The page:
Unravelling the roles of the Mck1 kinase in metabolic reprogramming and the stress response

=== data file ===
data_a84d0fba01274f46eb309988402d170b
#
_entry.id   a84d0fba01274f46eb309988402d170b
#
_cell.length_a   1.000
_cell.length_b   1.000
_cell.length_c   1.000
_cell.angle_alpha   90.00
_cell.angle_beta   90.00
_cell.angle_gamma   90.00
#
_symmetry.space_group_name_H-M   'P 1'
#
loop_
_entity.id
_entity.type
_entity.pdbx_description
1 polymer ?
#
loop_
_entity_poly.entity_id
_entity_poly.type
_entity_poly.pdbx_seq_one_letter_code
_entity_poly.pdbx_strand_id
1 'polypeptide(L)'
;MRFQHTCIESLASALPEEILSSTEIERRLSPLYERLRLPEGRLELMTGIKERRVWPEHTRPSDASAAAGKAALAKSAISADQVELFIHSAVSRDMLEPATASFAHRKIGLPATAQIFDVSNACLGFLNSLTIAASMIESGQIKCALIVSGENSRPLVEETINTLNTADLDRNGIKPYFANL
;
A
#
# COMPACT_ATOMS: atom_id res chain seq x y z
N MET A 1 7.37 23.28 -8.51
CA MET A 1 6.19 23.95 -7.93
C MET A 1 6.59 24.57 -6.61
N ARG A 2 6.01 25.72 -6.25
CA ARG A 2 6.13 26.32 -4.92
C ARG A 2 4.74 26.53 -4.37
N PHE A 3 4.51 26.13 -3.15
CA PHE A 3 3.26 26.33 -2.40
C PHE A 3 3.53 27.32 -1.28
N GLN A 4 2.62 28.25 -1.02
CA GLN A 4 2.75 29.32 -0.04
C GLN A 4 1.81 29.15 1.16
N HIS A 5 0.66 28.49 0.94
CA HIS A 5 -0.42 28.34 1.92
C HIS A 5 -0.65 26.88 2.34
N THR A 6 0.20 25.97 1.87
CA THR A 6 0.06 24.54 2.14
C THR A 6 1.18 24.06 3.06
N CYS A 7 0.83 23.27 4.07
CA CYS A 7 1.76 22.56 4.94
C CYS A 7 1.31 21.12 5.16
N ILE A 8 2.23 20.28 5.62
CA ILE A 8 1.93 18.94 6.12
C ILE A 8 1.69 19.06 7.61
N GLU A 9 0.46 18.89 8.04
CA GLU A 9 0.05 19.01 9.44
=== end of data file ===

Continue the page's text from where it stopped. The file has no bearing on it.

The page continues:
During the transition into stationary phase, S. cerevisiae cells acquire a set of characteristics that are typical of G0 cells, which include upregulation of the starvation- specific gene expression program, enhanced resistance to environmental stressors, the accumulation of storage carbohydrates, the thickening of the cell wall and ultimately the ability to maintain long-term survival. Previous work in the lab revealed that the Mck1 kinase, one of the four GSK3 homologues in Saccharomyces cerevisiae, is a key regulator of stationary phase entry. Further study indicated that Mck1 promotes UDPG synthesis during the transition to the stationary phase to enable cell wall thickening as well as the accumulation of storage carbohydrates. In this Project, I intended to find how the Mck1 kinase regulates metabolic reprogramming and the stress response in response to glucose depletion. In the first result chapter (chapter 3), the functional conservation between the budding S. cerevisiae Mck1 and those from the pathogenic fungi was initially demonstrated. Following-up transcriptome studies revealed that Mck1 may promote metabolic reprogramming and the starvation-induced stress response by activating two regulons: the Cat8- and Adr1-mediated gene expression program promoting the TCA cycle and gluconeogenesis, and the Msn2/4- and /Gis1-dependent stress response. Transcriptome and genetic analyses also suggested that Mck1 regulates metabolic reprogramming and the stress response independent of Mpk1/Slt2, the MAP kinase of the cell wall integrity (CWI) pathway. 5 In the second result chapter (chapter 4), Mck1-regulated proteome changes in response to glucose starvation were revealed. The proteome analysis indicated that Mck1 promotes the expression of the Cat8-/Adr1- and the Msn2/4/Gis1-dependent regulons at the protein levels, supporting that Mck1 regulates metabolic reprogramming and the stress response program mainly at the transcriptional level. The levels of a number of proteins were shown to be poorly correlated with those of their corresponding transcripts, suggesting that Mck1 may also modulate their expression post-transcriptionally. In the third result chapter (chapter 5), integrative analysis of the proteome and phosphoproteome was conducted with the aim to identify the targets of Mck1 that are implicated in metabolic reprogramming and the stress response. Many known and potential targets were revealed. Subsequent genetic and phenotypic assays indicated that Rcn1 in the calcineurin (CN) pathway may not participate in the Mck1-mediated gene expression. Bioinformatic analysis suggested a number of potential targets, including Hlr1, which may be involved in the regulation of cell separation and cell integrity. The final result chapter (chapter 6) focused on the transcription factor Msn2, whose phosphorylation levels at multiple sites were decreased in the starved mck1Δ mutants from the phosphoproteome analysis. Surprisingly, experiments using Phos-tag gel and Western blotting indicated that phosphorylation of Msn2 was independent of Mck1 but rather dependent on the PAS kinase Rim15 and casein kinase 2 (CK2). CK2-dependent phosphorylation of Msn2 at S638 was shown to be essential to Msn2 protein stability regardless of nutrient status. Based on the above findings, further analysis of the phosphoproteome data and literature review, an integrative model was proposed in the discussion chapter to suggest that Mck1 may be implicated in the stress response and metabolic reprogramming by targeting the mRNA decay pathway. Such a model, however, remains to be experimentally confirmed.